AbstractThe rate of injury in professional rugby union is high compared to that of other team sports. As such, the need for injury mitigation strategies is evident. One emerging approach is the appropriate management of player load, with multiple studies across different sports demonstrating the association between load and injury risk. The aim of this thesis, therefore, is to build upon the small amount of work undertaken in rugby union to further our understanding of this modifiable risk factor to aid governing bodies and club practitioners make informed decisions around player loading patterns.
The first experimental study in this thesis (Chapter Three) shows that over an eleven-season period training volume per player per week has remained stable. Over the same period, training injury incidence has also remained stable. However, injury severity has risen dramatically, with an injured player in the 2017/18 season missing an average of 20 extra days absence compared to an injured player in the 2007/08 season. Chapter Four demonstrates the clear association between weekly injury burden and team performance, as well as between training load and injury burden. No clear associations between training load and performance were evident. Chapter Five examines some commonly used methods for calculating the acute:chronic workload ratio training load metric. This investigation revealed that in the case of rugby union, despite club-by-club variation, a coupled and exponentially weighted 3 to 14 day acute:chronic workload ratio was the best fit for modelling injury data. Using this load measurement, calculated from session Rating of Perceived Exertion (sRPE) data, Chapter Six outlines a clear association between low acute:chronic values and injury risk when examining all injury types and non-contact soft tissue injuries in isolation. Acute:chronic workload ratio values of 1.26 were associated with “likely” beneficial effects, compared to a median value of 0.82 for both all injury and non-contact soft tissue injuries. Chapter Seven reports the current landscape of monitoring in professional rugby union in England, with widespread variation in the value placed on load monitoring metrics by clubs as well as extensive differences in the methods used to capture those metrics. This study was used to inform the final study of this thesis by identifying a group of clubs using similar load monitoring measurement tools. Chapter Eight provides evidence that both sRPE and Global Positioning System (GPS) data show clear associations with injury risk when aggregated using the acute:chronic workload ratio. Despite this, this Chapter also suggests the minimal added value of using both metrics, with similar Area Under the Curve values achieved when modelling with the “total distance” GPS metric or sRPE metric alone.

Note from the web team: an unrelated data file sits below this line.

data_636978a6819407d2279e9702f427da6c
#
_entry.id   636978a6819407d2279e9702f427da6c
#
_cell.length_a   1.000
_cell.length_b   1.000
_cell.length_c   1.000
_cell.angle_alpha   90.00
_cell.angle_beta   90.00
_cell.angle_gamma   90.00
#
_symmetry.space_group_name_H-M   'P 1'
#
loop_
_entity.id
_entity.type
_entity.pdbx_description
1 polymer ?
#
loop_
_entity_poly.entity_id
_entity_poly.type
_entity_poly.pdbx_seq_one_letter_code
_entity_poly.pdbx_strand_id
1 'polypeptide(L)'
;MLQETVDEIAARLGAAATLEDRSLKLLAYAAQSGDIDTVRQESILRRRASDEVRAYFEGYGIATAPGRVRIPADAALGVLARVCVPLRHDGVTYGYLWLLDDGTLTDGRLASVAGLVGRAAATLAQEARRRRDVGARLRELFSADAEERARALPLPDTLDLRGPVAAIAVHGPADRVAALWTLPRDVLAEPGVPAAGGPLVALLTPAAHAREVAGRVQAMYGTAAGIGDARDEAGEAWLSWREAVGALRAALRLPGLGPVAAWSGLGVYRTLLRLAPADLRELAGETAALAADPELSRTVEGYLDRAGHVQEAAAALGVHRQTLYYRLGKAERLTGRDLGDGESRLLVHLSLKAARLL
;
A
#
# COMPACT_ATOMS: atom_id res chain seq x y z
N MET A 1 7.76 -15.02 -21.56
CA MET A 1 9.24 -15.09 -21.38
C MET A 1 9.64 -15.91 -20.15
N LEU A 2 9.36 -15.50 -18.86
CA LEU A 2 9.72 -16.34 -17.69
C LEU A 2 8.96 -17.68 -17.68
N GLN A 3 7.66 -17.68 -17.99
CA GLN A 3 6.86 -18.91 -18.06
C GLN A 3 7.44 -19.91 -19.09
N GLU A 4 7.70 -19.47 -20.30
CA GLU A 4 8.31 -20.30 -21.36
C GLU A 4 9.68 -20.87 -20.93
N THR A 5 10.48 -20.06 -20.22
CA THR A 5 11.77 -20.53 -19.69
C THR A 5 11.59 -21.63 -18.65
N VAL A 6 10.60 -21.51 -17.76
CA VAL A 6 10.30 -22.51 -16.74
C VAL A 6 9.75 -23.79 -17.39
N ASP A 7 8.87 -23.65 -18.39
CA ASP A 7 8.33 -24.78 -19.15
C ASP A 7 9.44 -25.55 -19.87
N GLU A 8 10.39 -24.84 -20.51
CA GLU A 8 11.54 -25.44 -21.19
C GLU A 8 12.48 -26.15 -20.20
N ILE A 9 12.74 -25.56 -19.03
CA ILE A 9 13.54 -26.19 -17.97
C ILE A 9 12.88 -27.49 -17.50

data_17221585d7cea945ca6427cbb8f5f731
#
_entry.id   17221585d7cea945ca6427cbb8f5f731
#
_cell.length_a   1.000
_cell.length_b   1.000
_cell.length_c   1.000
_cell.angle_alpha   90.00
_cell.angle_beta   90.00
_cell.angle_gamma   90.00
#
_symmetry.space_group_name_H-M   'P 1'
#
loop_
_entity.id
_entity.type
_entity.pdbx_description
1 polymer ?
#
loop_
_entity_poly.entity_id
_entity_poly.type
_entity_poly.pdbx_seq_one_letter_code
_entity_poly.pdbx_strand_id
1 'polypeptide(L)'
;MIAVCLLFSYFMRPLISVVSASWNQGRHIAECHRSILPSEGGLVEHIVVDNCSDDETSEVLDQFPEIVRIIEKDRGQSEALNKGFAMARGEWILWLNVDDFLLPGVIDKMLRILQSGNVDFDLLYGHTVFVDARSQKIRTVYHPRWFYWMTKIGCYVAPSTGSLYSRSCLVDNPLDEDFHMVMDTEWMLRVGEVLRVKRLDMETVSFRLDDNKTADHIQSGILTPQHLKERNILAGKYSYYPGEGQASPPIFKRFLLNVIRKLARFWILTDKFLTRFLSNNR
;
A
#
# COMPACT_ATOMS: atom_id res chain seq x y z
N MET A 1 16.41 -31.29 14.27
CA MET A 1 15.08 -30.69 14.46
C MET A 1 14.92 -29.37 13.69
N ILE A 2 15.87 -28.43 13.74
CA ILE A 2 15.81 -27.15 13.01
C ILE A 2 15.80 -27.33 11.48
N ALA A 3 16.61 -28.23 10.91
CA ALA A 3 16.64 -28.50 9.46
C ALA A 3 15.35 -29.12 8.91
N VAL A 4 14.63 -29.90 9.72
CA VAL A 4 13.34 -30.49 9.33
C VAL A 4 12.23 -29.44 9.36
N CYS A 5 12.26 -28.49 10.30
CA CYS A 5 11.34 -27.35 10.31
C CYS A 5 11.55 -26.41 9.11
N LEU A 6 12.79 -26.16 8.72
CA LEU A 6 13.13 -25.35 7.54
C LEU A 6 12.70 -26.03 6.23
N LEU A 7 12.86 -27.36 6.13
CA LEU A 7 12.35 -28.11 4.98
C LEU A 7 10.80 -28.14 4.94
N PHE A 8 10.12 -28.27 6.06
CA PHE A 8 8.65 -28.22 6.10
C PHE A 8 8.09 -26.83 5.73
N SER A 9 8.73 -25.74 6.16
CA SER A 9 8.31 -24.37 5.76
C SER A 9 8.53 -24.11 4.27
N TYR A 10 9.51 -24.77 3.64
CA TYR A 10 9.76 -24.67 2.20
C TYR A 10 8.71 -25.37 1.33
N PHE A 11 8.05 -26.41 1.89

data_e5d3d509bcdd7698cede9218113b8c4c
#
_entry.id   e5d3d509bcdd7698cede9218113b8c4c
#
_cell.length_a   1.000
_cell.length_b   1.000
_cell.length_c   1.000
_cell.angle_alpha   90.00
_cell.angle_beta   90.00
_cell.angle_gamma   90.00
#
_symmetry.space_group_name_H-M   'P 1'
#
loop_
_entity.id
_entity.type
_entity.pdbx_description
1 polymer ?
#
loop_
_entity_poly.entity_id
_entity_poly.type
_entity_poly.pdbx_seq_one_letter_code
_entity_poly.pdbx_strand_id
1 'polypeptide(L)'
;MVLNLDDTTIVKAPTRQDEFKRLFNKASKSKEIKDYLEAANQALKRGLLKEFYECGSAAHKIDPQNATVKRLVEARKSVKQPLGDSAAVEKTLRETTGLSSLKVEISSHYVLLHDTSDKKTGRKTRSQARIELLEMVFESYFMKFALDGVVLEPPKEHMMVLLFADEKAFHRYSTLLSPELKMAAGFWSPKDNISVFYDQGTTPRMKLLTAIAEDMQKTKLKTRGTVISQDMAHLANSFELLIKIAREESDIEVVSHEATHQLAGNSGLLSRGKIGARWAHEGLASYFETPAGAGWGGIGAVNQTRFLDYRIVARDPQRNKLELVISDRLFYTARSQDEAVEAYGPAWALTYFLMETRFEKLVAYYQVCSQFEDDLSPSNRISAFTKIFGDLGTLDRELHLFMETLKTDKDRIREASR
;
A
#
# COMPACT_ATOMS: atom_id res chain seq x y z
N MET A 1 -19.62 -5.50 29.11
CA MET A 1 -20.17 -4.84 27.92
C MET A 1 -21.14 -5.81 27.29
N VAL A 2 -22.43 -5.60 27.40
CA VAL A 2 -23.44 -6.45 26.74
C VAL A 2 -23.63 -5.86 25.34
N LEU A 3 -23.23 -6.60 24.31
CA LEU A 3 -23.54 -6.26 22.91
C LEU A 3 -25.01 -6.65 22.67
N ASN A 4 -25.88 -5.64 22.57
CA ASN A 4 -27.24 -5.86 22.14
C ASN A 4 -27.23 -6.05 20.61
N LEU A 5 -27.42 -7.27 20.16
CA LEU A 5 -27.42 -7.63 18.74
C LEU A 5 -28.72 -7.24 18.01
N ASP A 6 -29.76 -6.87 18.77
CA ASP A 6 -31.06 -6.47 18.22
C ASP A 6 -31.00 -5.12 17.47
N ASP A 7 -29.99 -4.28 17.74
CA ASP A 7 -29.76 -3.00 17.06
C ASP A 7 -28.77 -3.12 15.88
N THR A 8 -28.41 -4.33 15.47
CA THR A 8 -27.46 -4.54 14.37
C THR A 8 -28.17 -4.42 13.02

In summary, this thesis outlines the importance of player load as a modifiable injury risk factor in professional rugby union, identifying some key methodological steps for maximising the utility of the data collected in practice, including differences between team and individual level data as well as differing methods for capturing the same training load measures. This thesis also explores the utility of multiple load measurement types spanning from basic measures of training volume to more complex internal (sRPE) and external (GPS) measurement. The findings of this thesis demonstrate a clear link between both sRPE and GPS training load metrics and injury risk, with low acute:chronic workload values associated with an increased risk. This study is the largest of its type across sport and demonstrates the potential utility of managing training load to reduce injury risk in professional rugby union.
|Date of Award||20 Nov 2019|
|Supervisor||Keith Stokes (Supervisor) & Sean Williams (Supervisor)|